Like Johnny Damon. After a severe drop-off in productivity for Detroit in 2010 (8 HR, 51 RBI, 11 SB) he wasn't a high priority for most clubs; Tampa signed him for one year at $5.25 million.
Damon has rebounded—13 HR, 60 RBI, .317 OBP, .737 OPS—and at that price, the Rays bought well. Especially compared to what the Giants have gotten from Ross.
As much as run production, Damon would have brought stability and leadership—apparently lacking in this year's Giants clubhouse—from eight seasons in Boston and New York. Young players seeking to find their way, like Brandon Belt and Brandon Crawford, might especially have benefited from that.
Sabean kept Ross (10 HR, 42 RBI, .231 BA), who does lead the league in one category: pop-outs.
Edgar Renteria: A Little Offense, Lots of Leadership
You remember the moment, disclosed publicly after the season, when the Giants truly began their run to the 2010 World Series title?
The Giants were scuffling. A teary veteran, knowing he was as close as he might ever be to winning another ring, gathered his teammates beneath the Wrigley Field outfield bleachers and pleaded with them to subjugate their personal goals for the team's.
It was Edgar Renteria.
Virtually useless to the club throughout the 2010 regular season, Renteria rallied in the postseason and, of course, struck the three-run homer that helped clinch Game 5 in Arlington.
Oddly, Brian Sabean disdained Renteria as an option for 2011—even though the GM knew he had a void at shortstop and the free-agent market at the position was dreadfully thin.
Just as oddly, Sabean tossed a reasonably generous offer—in the neighborhood of $20 million over three years—at Juan Uribe, who bolted for Los Angeles and a slightly better deal.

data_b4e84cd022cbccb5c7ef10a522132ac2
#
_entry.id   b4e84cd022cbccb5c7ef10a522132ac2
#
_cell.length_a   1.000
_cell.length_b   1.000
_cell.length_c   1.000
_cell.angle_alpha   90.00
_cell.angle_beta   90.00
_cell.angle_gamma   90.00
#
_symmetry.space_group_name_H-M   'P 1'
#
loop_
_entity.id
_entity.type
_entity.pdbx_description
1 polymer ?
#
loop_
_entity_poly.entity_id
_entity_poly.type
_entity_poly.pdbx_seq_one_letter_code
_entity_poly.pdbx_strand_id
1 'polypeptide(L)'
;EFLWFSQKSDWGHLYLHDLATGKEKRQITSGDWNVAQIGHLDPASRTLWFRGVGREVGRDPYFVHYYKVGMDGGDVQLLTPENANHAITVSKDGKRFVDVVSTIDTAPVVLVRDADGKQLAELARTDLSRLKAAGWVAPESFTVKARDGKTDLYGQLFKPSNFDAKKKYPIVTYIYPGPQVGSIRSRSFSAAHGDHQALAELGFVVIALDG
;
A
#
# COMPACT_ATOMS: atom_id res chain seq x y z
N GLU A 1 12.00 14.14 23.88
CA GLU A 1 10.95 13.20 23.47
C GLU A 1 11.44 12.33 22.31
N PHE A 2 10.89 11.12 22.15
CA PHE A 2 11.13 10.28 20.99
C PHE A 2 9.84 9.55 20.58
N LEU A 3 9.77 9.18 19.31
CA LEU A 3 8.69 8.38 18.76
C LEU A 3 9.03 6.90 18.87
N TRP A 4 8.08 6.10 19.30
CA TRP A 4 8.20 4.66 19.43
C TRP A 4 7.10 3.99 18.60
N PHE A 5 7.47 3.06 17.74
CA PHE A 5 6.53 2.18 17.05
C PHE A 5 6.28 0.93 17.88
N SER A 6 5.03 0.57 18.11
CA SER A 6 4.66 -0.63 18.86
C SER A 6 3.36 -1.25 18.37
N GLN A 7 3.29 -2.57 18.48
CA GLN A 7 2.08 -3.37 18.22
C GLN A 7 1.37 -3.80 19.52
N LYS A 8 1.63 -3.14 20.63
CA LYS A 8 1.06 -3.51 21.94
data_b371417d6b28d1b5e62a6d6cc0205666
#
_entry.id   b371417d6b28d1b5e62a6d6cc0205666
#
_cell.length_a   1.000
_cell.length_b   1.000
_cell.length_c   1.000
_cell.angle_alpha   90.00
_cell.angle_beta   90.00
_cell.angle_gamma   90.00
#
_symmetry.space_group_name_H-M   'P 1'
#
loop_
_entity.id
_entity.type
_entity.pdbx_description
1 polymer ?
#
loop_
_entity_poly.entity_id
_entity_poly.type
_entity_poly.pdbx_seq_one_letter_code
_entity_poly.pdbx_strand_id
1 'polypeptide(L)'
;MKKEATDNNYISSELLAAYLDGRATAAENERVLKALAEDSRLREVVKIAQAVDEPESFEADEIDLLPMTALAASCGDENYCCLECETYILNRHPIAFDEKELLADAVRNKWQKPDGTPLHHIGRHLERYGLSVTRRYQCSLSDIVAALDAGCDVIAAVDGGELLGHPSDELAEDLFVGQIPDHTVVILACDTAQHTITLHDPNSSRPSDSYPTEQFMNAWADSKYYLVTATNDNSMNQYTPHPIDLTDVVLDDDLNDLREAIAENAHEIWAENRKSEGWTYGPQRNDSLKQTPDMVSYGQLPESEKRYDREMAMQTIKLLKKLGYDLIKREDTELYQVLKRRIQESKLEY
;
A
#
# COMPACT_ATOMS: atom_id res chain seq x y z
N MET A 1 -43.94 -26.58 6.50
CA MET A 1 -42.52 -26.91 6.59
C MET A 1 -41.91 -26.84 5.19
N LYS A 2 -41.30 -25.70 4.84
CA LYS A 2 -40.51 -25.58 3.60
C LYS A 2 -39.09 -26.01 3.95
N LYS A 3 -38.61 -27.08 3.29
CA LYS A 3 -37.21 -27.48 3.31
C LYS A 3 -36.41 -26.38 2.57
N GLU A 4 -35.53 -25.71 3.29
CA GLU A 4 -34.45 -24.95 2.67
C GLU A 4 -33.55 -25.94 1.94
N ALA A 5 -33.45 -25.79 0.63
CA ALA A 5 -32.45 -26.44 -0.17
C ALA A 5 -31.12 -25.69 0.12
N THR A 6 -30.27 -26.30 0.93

Sabean threw $6.5 million at Miguel Tejada. Renteria signed with Cincinnati for $2.1 million.
Would Renteria have boosted the Giants' offense? Based on his numbers in Cincy—.240 BA, 4 HR, 29 RBI—no. On the other hand, Renteria has given the Reds as much as Tejada has given the Giants—.237 BA, 4 HR, 26 RBI—at one-third the price and without Tejada's pouty self-absorption.
Something tells me Renteria would have been far happier than Tejada to mentor Brandon Crawford—and would never have openly questioned being asked to bunt a runner into scoring position, as Tejada did the other night. To Tejada, that was "beneath him."
As much as Sabean seemed determined to preserve the magic from 2010, he may have passed on the guy who could have delivered it.
Ramon Hernandez: Catching Depth
Buster Posey went down for the year in late May, leaving the Giants with two options at catcher: a mediocre career reserve (Eli Whiteside) and untested minor-leaguer with scant major league experience (Chris Stewart).
How many times have we wondered when Brian Sabean would do something—anything—to strengthen this critical position?
Yet here we are, entering the September stretch drive with the Giants catching situation exactly as it was when Posey was injured.
For all Sabean has done to address other deficiencies, his inaction on this front is befuddling.
The Reds' Ramon Hernandez might not even have been available—Cincy was curiously inactive at the trade deadline—but he embodies the type of veteran Sabean needed to pursue after losing Posey.
Having savaged Eli Whiteside here, I'll just stipulate that a Hernandez/Stewart rotation would have been perfect: start Hernandez (11 HR, 33 RBI, .287 BA) four or five times a week, have Stewart start a game or two a week and serve as a late-game defensive substitute in others.
Hernandez was affordable (one year, $3 million), solid defensively (throwing out 39 percent of would-be base stealers) and couldn't have cost the Giants more than a B-grade prospect, which they gladly sacrificed for Jeff Keppinger.
This could have been Hernandez, the Mets' Ronny Paulino, the A's Kurt Suzuki or any of several other speculated midseason acquisitions. But doing nothing? Totally nonsensical.